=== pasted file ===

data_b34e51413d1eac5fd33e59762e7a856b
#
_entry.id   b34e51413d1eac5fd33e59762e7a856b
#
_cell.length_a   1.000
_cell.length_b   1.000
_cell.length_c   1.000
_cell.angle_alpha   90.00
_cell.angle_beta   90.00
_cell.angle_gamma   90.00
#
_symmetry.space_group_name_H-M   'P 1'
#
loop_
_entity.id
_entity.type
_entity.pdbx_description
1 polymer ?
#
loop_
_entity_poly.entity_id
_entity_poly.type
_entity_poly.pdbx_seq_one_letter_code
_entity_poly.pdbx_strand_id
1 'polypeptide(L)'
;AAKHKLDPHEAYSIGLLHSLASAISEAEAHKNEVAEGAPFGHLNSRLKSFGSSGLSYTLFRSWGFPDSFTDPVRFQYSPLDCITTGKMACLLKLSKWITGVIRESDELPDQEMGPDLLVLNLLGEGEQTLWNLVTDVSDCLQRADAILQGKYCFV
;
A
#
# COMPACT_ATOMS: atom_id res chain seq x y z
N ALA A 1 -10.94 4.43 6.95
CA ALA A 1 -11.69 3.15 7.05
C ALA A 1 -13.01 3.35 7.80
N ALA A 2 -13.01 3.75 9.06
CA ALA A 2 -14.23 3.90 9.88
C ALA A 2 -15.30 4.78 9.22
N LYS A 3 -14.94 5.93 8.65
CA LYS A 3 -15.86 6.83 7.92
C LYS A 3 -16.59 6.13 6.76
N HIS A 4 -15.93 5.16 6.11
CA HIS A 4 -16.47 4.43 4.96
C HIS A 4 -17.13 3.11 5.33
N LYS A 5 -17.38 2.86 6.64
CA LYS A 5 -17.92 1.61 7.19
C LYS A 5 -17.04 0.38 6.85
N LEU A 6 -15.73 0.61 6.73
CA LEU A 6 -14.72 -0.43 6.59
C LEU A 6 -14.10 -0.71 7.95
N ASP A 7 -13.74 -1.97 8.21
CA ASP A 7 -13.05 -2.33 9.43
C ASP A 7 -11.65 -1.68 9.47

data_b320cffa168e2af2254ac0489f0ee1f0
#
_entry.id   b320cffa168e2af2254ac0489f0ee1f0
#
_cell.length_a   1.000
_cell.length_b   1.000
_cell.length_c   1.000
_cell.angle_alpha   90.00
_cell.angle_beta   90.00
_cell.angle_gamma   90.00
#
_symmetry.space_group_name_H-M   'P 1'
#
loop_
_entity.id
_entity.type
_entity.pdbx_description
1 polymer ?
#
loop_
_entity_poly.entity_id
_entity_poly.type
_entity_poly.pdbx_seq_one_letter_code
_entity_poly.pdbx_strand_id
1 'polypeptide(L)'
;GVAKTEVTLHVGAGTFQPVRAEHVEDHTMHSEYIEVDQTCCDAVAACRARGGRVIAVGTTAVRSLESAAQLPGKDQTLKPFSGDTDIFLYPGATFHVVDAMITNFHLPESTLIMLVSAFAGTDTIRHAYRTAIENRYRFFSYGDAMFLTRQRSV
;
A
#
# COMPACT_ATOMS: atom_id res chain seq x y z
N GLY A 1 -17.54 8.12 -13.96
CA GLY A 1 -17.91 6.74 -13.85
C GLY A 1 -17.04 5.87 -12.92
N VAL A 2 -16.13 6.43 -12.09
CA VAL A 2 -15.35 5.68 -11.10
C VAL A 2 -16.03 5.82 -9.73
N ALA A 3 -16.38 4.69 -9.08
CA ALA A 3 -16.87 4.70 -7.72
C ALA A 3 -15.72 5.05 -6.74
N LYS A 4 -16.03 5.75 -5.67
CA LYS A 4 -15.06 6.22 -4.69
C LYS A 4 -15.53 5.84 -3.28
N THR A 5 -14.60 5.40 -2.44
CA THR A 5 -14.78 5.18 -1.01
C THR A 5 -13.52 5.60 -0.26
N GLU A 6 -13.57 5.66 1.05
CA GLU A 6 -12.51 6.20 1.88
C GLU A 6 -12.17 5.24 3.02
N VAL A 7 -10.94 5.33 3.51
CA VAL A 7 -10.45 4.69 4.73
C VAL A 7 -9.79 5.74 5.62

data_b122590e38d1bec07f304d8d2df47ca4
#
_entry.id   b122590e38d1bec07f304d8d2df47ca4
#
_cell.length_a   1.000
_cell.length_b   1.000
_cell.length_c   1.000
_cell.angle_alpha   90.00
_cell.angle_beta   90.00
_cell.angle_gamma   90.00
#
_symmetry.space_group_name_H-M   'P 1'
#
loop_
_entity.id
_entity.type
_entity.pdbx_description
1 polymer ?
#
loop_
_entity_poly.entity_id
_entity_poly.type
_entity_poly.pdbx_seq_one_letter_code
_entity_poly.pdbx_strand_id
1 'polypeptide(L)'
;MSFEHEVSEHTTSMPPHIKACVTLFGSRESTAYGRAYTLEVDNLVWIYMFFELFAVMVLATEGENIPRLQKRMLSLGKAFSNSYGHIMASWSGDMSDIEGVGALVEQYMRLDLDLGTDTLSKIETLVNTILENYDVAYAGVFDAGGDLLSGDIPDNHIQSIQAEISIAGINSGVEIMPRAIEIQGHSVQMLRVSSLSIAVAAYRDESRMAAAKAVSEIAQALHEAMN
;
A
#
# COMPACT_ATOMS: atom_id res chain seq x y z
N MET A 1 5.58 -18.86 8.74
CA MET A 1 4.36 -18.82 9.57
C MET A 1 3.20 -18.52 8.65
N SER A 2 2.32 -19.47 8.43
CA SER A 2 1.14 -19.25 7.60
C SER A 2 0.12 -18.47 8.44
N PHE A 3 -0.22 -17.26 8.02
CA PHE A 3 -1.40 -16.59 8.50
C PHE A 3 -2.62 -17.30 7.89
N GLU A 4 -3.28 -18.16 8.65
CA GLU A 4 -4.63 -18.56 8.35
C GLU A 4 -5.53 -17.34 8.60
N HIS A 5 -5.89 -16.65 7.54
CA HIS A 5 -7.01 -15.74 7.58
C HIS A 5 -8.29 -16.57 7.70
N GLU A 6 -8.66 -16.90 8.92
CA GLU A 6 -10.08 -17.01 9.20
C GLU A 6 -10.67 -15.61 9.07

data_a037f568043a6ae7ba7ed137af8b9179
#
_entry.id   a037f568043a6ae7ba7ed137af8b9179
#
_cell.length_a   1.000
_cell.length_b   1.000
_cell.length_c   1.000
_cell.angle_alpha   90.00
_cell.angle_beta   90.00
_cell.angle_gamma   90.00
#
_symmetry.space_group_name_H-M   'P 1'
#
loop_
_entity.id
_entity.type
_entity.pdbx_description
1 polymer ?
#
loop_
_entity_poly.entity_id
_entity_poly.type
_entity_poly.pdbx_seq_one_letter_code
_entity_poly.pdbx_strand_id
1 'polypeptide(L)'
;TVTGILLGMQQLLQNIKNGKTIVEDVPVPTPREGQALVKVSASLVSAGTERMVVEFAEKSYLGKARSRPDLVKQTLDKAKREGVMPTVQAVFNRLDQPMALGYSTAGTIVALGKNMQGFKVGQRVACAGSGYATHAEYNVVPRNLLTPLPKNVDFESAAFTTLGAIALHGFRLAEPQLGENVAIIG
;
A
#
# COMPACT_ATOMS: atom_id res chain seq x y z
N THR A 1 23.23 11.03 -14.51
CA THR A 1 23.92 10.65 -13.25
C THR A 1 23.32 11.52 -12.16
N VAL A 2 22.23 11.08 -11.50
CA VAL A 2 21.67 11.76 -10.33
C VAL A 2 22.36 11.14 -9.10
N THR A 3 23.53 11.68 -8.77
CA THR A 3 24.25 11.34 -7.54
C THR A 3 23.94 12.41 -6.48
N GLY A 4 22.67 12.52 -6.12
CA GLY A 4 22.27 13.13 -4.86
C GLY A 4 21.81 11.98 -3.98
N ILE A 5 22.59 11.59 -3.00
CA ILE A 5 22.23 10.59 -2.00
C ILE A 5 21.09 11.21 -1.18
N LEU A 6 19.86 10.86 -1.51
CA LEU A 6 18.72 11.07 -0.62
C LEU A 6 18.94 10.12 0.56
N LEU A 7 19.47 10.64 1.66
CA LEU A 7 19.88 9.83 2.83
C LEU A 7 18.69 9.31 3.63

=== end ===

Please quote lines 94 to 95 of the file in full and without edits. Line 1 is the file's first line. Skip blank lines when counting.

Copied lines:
N THR A 5 -14.60 5.40 -2.44
CA THR A 5 -14.78 5.18 -1.01